When Benjamin Franklin was in his 20s, he began what he called “the bold and arduous project of arriving at moral perfection.” He created a catalogue of 13 virtues. He made a chart to record his daily performance on each one by itself for one week. The plan was to cycle through the list four times each year and persevere for as long as it took to make all the virtues habitual.
In his Autobiography, Franklin explains he devised the plan after first finding behavior change much harder than he’d expected. “In guarding against one fault, I was often surprised by another;” he wrote. “habit took the advantage of inattention.” He decided good intentions weren’t enough to prevent “slipping” and that bad habits needed to be broken and good ones established before one could depend on “uniform rectitude of conduct.”
The virtues he pursued were temperance, silence, order, resolution, frugality, industry, sincerity, justice, moderation, cleanliness, tranquility, chastity, and humility. That last was added because a Quaker friend suggested Franklin needed to counter his tendency to be argumentative, overbearing and too proud of his own assertions. Franklin describes maintaining simplicity in his definitions and the steps for achievement. For example, to achieve temperance, he would “Eat not to dullness; drink not to elevation.” Confining the goal to food and drink, he didn’t have to moderate all other appetites and passions while working on temperance. For the virtue of moderation, his meaning was “Avoid extremes; forbear resenting injuries so much as you think they deserve.” He made an ink dot on the chart for each slip, and his goal was unmarked pages.
He describes his trouble with order. Putting things neatly in place and a keeping a strictly scheduled day didn’t come naturally to him. But the hardest job was humility. His simple strategy was enormously complex: “Imitate Jesus and Socrates. “
“I cannot boast much success in acquiring the reality of this virtue, but I had a good deal with regard to the appearance of it,” he wrote after years of experimenting. He noted wryly that if he had actually suppressed his pride, he would have become proud of his humility. A black mark generator! But the project was more than a check list. He learned to eliminate aggressive contradictions and dogmatic language and to pleasantly concede some value in opinions he opposed. He reported conversations and relationships improved. He credited his new skills with enhancing his influence with fellow citizens and others in the councils he joined and the diplomacy he negotiated. When proposing new institutions or alterations to old ones, he wrote, “I generally carried my points.”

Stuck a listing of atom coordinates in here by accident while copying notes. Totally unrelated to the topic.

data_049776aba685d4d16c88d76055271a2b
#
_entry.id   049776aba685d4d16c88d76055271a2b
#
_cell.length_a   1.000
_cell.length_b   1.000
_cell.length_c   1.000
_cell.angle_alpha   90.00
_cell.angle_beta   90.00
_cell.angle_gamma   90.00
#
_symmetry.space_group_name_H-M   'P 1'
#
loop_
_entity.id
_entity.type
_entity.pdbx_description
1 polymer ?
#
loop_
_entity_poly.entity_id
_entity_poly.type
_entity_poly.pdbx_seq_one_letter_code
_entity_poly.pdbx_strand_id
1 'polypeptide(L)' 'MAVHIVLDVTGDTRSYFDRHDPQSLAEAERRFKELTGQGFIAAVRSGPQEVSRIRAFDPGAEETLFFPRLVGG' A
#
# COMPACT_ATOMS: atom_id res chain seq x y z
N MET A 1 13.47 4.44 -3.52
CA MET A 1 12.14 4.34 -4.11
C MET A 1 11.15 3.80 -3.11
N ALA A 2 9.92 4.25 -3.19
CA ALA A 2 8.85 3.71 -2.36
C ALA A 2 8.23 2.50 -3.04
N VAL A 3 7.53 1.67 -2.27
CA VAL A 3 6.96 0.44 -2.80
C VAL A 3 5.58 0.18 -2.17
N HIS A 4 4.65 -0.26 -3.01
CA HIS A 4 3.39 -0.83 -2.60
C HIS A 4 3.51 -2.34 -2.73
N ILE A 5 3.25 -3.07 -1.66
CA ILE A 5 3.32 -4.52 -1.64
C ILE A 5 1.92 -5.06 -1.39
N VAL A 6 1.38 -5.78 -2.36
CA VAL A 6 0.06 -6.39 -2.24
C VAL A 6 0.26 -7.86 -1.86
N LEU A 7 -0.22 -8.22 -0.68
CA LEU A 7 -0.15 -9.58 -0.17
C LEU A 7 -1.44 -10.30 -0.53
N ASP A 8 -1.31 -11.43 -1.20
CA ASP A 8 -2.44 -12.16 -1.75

Does Franklin’s project exemplify simple rules?
In addition to extraordinary leadership as a Founding Father who helped draft the Declaration of Independence and Constitution, Franklin was a diplomat, scientist and social innovator. He was also a pioneer or continual self improvement and behavior plans. Franklin made a conscious choice to change old patterns in his behavior, create new ones and align his actions with his objectives. He had profound impact on those around him.
Much of the scholarship on simple rules deals with how people function in organizations and businesses. A thoughtful Harvard Business Review article “Simple Rules for a Complex World” by Donald Sull and Kathleen M. Eisenhardt discusses research on some of the simple rules that have helped decision making and problem solving in business environments where fast pace, competition and change are the norm. The authors even suggests rules for developing simple rules:
Identify bottlenecks that pose barriers to organizational goals
Let data trump opinion.
Let users make the rules.
Rules should be concrete and easily understood
Rules should evolve as circumstances change.
Two books that explore this topic and the science behind it are Simple Rules: A Radical Inquiry into Self, by Malary Tytel and Royce Holladay, and Simple Rules: How to Thrive in a Complex World by Donald Sull and Katheen M. Eisenhardt.